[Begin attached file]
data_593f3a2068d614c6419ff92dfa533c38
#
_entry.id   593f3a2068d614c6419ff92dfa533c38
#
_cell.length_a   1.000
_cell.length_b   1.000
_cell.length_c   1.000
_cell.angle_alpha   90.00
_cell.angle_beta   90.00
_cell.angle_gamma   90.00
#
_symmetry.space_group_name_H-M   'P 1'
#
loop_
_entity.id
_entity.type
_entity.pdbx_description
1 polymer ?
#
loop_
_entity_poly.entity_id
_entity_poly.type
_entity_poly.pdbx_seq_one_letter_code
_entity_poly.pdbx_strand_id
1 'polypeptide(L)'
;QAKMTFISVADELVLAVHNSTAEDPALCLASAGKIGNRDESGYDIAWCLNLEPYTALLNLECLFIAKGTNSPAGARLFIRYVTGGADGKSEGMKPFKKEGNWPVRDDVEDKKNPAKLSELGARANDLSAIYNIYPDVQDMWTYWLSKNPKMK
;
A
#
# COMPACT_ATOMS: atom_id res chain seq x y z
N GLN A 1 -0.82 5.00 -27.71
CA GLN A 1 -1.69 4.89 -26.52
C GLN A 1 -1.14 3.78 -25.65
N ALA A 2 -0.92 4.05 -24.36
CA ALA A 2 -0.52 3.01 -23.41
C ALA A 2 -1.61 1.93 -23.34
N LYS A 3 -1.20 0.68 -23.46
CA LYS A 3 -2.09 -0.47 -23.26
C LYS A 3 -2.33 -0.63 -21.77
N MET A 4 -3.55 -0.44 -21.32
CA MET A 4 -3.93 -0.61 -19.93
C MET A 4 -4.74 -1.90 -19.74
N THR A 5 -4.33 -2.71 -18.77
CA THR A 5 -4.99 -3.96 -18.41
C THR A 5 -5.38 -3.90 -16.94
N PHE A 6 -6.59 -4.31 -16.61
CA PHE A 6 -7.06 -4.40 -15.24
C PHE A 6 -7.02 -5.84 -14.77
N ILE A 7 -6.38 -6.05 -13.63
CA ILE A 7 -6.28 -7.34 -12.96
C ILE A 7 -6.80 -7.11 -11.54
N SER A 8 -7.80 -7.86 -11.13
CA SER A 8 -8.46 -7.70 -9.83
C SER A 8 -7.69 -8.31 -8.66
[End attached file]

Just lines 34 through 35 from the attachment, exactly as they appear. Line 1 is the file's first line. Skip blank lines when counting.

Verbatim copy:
N ALA A 2 -0.92 4.05 -24.36
CA ALA A 2 -0.52 3.01 -23.41